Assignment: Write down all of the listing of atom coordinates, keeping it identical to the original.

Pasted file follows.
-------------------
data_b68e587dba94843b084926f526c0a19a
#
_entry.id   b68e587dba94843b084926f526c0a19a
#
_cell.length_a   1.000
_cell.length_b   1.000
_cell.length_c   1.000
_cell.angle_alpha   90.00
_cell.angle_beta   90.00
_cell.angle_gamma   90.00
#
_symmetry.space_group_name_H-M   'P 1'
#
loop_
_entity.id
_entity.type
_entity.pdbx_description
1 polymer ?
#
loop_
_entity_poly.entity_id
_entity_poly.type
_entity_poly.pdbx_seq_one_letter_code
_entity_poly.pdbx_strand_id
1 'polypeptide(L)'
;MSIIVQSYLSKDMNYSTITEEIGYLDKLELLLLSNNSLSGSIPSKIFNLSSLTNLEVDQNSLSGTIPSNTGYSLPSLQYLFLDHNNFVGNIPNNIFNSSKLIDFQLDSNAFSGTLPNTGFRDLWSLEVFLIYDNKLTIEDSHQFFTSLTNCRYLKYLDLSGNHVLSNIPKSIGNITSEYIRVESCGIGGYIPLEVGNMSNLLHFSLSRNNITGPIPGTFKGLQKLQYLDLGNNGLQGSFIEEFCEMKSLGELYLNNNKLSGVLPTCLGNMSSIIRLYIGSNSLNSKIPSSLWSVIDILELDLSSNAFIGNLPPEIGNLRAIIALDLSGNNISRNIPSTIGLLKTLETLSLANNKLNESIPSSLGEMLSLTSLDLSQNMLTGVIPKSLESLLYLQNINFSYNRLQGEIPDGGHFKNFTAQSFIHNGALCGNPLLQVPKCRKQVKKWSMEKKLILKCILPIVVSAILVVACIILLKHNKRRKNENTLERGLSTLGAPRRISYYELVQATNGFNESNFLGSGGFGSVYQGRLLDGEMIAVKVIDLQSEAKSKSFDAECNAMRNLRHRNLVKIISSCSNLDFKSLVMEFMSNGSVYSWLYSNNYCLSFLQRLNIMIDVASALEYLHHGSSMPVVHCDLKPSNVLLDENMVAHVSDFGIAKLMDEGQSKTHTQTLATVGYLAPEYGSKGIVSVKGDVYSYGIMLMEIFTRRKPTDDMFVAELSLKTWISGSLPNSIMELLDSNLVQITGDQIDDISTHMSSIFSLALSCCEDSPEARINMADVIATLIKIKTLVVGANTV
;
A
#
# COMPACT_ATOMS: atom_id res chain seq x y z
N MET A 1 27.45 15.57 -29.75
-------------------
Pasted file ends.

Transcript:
data_b68e587dba94843b084926f526c0a19a
#
_entry.id   b68e587dba94843b084926f526c0a19a
#
_cell.length_a   1.000
_cell.length_b   1.000
_cell.length_c   1.000
_cell.angle_alpha   90.00
_cell.angle_beta   90.00
_cell.angle_gamma   90.00
#
_symmetry.space_group_name_H-M   'P 1'
#
loop_
_entity.id
_entity.type
_entity.pdbx_description
1 polymer ?
#
loop_
_entity_poly.entity_id
_entity_poly.type
_entity_poly.pdbx_seq_one_letter_code
_entity_poly.pdbx_strand_id
1 'polypeptide(L)'
;MSIIVQSYLSKDMNYSTITEEIGYLDKLELLLLSNNSLSGSIPSKIFNLSSLTNLEVDQNSLSGTIPSNTGYSLPSLQYLFLDHNNFVGNIPNNIFNSSKLIDFQLDSNAFSGTLPNTGFRDLWSLEVFLIYDNKLTIEDSHQFFTSLTNCRYLKYLDLSGNHVLSNIPKSIGNITSEYIRVESCGIGGYIPLEVGNMSNLLHFSLSRNNITGPIPGTFKGLQKLQYLDLGNNGLQGSFIEEFCEMKSLGELYLNNNKLSGVLPTCLGNMSSIIRLYIGSNSLNSKIPSSLWSVIDILELDLSSNAFIGNLPPEIGNLRAIIALDLSGNNISRNIPSTIGLLKTLETLSLANNKLNESIPSSLGEMLSLTSLDLSQNMLTGVIPKSLESLLYLQNINFSYNRLQGEIPDGGHFKNFTAQSFIHNGALCGNPLLQVPKCRKQVKKWSMEKKLILKCILPIVVSAILVVACIILLKHNKRRKNENTLERGLSTLGAPRRISYYELVQATNGFNESNFLGSGGFGSVYQGRLLDGEMIAVKVIDLQSEAKSKSFDAECNAMRNLRHRNLVKIISSCSNLDFKSLVMEFMSNGSVYSWLYSNNYCLSFLQRLNIMIDVASALEYLHHGSSMPVVHCDLKPSNVLLDENMVAHVSDFGIAKLMDEGQSKTHTQTLATVGYLAPEYGSKGIVSVKGDVYSYGIMLMEIFTRRKPTDDMFVAELSLKTWISGSLPNSIMELLDSNLVQITGDQIDDISTHMSSIFSLALSCCEDSPEARINMADVIATLIKIKTLVVGANTV
;
A
#
# COMPACT_ATOMS: atom_id res chain seq x y z
N MET A 1 27.45 15.57 -29.75